Slowing myopia: CooperVision’s Paragon CRT contact lenses receive CE mark

The company suggests the CE mark approval will provide greater confidence for parents

CooperVision Sketch
CooperVision Specialty EyeCare
CooperVision Specialty EyeCare’s orthokeratology myopia control lenses, Paragon CRT and Paragon CRT Dual Axis, have received Conformitè Europëenne (CE) markings for slowing the progression of myopia.

The CE mark represents the highest approval range for ortho-k lenses in the region, as well as the first ortho-k myopia control option approved by the European Union for patients with myopia over 4.00 dioptres, the company said.

Both the contact lens designs are approved in 32 European markets for myopia control indications for children and young adults with up to 6.00 dioptres of myopia and up to 1.75 diopters of astigmatism.

Leah Johnson, global professional services director for Paragon Vision Sciences, commented: “We are enthusiastic about bringing European ECPs additional evidence-based, approved overnight wear options for slowing the progression of myopia.”

“With the CE mark achievement, ECPs can create even more confidence in parents that Paragon CRT is safe and effective for both myopia correction and control, changing children’s lives immediately and well into the future,” Ms Johnson continued.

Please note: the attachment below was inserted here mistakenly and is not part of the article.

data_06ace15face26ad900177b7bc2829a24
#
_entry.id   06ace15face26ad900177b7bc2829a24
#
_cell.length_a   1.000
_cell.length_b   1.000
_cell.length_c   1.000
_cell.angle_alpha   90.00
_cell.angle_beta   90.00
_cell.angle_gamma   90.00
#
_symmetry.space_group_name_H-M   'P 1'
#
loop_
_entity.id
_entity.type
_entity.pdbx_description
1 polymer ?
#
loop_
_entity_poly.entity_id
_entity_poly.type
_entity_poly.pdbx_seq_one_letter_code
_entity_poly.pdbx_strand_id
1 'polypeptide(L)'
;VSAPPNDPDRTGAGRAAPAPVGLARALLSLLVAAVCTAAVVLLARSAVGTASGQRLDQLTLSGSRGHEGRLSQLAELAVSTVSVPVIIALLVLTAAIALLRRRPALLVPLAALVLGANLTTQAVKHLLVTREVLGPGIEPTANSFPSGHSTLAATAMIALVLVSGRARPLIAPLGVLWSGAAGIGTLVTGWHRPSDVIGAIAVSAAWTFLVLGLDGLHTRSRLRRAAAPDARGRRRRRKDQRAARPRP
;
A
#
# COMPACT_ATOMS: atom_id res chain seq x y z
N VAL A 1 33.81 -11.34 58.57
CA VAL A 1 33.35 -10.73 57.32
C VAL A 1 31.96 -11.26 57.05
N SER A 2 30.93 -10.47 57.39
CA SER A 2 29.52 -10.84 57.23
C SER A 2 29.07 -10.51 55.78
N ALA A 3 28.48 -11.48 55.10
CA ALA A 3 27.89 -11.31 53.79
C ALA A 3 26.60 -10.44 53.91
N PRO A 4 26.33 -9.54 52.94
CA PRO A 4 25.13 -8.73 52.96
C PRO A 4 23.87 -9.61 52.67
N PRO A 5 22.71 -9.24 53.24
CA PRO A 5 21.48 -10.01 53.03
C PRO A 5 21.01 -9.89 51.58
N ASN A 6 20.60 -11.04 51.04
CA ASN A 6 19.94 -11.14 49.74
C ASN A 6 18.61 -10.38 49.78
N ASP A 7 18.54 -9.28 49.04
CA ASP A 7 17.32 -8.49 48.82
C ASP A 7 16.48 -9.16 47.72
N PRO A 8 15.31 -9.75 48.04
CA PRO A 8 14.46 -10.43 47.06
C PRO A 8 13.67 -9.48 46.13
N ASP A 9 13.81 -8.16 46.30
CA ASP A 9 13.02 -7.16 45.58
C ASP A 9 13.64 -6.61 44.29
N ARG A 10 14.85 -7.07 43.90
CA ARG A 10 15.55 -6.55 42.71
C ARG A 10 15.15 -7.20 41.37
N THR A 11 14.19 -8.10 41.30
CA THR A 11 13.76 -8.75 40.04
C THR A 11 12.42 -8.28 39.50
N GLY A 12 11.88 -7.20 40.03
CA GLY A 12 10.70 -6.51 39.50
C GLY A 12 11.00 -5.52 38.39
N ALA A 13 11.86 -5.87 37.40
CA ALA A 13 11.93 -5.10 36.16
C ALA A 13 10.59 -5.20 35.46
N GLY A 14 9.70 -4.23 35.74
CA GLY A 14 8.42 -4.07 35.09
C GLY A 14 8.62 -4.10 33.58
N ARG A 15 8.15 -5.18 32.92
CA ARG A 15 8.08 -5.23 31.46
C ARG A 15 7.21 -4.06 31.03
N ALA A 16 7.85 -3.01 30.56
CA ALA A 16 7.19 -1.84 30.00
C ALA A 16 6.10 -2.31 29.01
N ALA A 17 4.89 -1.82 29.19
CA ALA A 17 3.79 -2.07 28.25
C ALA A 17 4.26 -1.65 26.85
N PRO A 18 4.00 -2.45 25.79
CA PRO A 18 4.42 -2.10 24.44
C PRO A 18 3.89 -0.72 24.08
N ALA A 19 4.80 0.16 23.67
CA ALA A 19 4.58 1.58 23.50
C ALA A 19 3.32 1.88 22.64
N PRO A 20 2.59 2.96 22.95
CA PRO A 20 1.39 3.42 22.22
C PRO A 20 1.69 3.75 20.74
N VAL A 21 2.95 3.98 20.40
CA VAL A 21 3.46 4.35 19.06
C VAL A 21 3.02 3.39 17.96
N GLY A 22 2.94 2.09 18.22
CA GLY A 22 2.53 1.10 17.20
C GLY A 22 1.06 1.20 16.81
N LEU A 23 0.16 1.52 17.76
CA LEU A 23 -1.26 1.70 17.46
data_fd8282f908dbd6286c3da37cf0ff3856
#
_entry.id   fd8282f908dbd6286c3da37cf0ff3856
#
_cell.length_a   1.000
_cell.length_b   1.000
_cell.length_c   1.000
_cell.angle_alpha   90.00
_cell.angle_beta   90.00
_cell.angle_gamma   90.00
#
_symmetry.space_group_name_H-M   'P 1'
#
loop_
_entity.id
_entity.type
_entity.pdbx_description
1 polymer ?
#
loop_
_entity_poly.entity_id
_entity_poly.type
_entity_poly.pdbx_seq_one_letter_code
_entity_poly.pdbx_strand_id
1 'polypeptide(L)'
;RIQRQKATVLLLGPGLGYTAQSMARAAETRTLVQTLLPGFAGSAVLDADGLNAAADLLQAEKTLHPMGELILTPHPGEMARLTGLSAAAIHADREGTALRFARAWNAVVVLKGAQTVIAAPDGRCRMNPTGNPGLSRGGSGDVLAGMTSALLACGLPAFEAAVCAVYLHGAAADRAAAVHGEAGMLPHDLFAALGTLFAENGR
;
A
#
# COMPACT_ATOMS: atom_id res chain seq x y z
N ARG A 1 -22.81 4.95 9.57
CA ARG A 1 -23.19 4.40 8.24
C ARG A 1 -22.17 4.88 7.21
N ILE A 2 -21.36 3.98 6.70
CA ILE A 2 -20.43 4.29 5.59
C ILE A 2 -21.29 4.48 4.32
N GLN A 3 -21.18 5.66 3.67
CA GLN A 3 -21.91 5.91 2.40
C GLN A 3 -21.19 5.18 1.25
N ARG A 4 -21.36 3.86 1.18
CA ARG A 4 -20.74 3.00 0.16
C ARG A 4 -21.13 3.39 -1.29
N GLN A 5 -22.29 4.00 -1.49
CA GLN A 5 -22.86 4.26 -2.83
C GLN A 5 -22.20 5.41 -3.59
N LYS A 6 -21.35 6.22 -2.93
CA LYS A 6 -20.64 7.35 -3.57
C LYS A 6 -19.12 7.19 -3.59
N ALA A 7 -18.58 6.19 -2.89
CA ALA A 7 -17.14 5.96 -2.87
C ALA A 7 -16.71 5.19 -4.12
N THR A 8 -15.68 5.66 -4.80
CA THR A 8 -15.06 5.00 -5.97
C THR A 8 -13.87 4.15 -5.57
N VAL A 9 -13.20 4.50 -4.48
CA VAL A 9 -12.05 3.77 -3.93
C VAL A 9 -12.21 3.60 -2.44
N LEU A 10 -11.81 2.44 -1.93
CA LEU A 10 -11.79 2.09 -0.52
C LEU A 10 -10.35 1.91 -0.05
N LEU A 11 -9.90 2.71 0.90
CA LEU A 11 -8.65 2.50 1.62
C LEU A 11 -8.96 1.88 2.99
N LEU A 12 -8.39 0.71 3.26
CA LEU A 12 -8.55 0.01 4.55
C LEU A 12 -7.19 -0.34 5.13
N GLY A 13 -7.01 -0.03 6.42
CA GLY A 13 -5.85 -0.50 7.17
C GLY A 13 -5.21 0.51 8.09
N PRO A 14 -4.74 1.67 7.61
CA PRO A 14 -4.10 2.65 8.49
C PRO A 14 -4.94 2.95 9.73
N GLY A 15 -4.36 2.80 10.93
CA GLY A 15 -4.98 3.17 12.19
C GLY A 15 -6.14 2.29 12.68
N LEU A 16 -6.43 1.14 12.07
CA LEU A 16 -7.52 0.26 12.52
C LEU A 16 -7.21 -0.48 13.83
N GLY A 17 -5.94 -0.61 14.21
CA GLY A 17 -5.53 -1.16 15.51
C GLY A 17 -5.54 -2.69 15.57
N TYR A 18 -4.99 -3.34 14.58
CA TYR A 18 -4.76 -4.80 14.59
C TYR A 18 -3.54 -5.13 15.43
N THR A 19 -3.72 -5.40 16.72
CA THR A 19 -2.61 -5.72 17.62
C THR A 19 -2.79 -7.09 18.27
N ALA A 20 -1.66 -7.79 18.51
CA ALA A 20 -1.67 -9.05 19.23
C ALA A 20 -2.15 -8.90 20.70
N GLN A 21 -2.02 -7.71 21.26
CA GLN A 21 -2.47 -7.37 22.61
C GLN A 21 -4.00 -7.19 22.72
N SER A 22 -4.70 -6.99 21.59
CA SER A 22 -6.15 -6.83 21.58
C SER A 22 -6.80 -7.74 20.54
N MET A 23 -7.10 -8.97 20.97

She highlighted that eye care professionals retain the choice of selecting the best fitting philosophy, software and disinfection solution for each child.

Paragon CRT lenses were shown to reduce axial length growth by 56% in a two-year study, the company pointed out.

Commenting on the announcement, Dr. Juan Carlos Aragón, president, CooperVision Specialty EyeCare, called the CE mark status “another major milestone in CooperVision’s commitment to advancing myopia management technologies and practice.”

Dr Aragón added that the company is investing in its myopia management portfolio, partnerships with practitioners and in “the science required to grow the category.”

The World Health Organization has warned that myopia is increasing globally “at an alarming rate, with significant increases in the risks for vision impairment from pathologic conditions associated with high myopia.”